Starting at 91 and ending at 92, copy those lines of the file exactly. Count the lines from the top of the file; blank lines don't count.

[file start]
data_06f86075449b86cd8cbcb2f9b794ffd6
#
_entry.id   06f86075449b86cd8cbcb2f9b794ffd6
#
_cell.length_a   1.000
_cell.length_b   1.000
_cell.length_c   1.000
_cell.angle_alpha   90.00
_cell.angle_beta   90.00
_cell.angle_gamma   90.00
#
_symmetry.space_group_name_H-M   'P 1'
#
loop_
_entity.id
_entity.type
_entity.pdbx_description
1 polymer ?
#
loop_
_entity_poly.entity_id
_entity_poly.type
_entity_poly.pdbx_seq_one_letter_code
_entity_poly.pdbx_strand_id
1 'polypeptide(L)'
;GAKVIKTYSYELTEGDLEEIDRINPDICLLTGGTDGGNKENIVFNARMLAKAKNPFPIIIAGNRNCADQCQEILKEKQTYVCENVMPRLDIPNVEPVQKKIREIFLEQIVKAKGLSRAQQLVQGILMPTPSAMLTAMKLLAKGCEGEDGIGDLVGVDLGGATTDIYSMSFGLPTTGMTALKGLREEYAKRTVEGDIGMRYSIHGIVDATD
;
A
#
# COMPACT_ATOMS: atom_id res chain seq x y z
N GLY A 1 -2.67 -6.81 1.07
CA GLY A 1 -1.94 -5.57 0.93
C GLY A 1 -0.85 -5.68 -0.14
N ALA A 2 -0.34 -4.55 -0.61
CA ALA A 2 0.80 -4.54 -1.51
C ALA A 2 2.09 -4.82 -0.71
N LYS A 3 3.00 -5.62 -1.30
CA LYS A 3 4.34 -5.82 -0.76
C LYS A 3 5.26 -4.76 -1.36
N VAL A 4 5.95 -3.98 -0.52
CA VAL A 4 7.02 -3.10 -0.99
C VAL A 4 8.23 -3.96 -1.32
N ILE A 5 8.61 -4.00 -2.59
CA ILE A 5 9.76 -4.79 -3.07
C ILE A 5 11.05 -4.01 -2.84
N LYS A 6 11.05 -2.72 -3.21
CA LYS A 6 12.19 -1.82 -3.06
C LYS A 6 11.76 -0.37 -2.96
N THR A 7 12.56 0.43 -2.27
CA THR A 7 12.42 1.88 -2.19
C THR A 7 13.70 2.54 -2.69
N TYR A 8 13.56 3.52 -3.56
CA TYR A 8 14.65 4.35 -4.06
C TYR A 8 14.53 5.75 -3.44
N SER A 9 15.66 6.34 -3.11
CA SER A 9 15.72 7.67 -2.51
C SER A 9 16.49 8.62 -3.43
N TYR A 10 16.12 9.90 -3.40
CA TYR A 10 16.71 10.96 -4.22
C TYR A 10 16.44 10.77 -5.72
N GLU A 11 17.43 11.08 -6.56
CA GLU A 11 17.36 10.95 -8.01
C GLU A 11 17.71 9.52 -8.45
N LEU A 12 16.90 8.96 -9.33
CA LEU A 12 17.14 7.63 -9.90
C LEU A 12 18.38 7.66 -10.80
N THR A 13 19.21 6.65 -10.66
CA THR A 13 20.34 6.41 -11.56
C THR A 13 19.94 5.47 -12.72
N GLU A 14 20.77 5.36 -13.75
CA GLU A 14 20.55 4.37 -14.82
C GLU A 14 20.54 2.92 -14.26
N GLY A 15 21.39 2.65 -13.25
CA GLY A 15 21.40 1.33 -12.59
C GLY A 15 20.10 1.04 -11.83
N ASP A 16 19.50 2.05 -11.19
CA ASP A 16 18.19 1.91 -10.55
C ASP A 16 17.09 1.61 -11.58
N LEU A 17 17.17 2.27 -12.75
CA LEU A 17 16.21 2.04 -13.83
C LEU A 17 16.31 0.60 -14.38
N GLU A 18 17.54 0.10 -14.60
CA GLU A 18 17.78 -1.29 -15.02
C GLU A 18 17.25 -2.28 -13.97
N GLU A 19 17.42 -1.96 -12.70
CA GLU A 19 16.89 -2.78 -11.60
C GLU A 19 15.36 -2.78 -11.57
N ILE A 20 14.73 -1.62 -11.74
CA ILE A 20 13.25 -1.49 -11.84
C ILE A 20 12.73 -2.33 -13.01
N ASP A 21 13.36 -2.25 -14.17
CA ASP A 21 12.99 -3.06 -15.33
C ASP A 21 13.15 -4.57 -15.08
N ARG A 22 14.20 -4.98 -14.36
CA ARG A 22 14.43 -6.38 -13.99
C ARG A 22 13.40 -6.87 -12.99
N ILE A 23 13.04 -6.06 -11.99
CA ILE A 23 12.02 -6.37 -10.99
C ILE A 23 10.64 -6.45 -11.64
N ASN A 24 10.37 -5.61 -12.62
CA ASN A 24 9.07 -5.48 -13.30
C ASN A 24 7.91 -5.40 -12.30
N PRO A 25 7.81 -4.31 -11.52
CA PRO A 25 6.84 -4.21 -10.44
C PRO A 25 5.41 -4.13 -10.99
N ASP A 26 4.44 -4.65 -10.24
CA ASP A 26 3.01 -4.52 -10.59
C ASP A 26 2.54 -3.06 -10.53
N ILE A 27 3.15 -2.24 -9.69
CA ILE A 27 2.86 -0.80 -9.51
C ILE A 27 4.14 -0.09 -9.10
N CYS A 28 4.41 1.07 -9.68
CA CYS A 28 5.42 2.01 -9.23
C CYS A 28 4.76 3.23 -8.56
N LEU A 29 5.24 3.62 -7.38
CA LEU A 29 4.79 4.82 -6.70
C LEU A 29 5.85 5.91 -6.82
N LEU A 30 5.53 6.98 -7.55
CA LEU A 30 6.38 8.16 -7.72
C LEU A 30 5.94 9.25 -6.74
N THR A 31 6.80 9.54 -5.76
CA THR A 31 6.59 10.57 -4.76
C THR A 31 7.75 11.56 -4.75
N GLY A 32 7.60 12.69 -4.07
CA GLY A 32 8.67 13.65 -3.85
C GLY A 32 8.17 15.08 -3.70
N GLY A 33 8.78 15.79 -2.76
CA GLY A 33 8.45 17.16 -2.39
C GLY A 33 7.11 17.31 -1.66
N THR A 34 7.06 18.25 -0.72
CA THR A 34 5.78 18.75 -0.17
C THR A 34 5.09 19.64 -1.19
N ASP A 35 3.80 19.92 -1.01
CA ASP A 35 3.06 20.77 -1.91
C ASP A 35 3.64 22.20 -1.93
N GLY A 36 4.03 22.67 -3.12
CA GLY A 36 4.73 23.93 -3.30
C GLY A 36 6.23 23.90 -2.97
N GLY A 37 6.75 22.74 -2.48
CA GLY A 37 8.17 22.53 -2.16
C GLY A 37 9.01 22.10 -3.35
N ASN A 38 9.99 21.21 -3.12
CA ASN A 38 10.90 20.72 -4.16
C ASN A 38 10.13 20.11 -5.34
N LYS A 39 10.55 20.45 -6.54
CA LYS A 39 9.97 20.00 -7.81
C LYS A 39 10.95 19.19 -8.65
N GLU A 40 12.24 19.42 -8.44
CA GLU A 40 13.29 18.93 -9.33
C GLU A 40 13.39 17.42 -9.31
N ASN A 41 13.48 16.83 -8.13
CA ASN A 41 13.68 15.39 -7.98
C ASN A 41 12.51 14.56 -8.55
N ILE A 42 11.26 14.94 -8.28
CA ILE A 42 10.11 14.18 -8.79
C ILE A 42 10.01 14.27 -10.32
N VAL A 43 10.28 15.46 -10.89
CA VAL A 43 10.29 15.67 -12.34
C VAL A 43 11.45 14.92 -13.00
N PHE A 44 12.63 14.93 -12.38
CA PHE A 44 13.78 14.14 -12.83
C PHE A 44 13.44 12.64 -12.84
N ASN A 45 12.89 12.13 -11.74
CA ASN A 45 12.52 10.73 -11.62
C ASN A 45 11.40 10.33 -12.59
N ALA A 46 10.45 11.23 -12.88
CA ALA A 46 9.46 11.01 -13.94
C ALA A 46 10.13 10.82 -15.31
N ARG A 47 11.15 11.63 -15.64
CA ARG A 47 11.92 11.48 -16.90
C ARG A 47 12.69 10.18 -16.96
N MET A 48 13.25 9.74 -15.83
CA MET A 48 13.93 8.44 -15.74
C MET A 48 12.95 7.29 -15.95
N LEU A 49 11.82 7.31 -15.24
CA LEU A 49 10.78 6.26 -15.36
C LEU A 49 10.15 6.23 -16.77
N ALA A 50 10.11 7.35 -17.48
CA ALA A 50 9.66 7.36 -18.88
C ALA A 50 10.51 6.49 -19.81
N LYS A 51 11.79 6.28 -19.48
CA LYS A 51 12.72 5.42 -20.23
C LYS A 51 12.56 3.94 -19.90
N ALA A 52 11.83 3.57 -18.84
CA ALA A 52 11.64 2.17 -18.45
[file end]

N ASP A 21 13.36 -2.25 -14.17
CA ASP A 21 12.99 -3.06 -15.33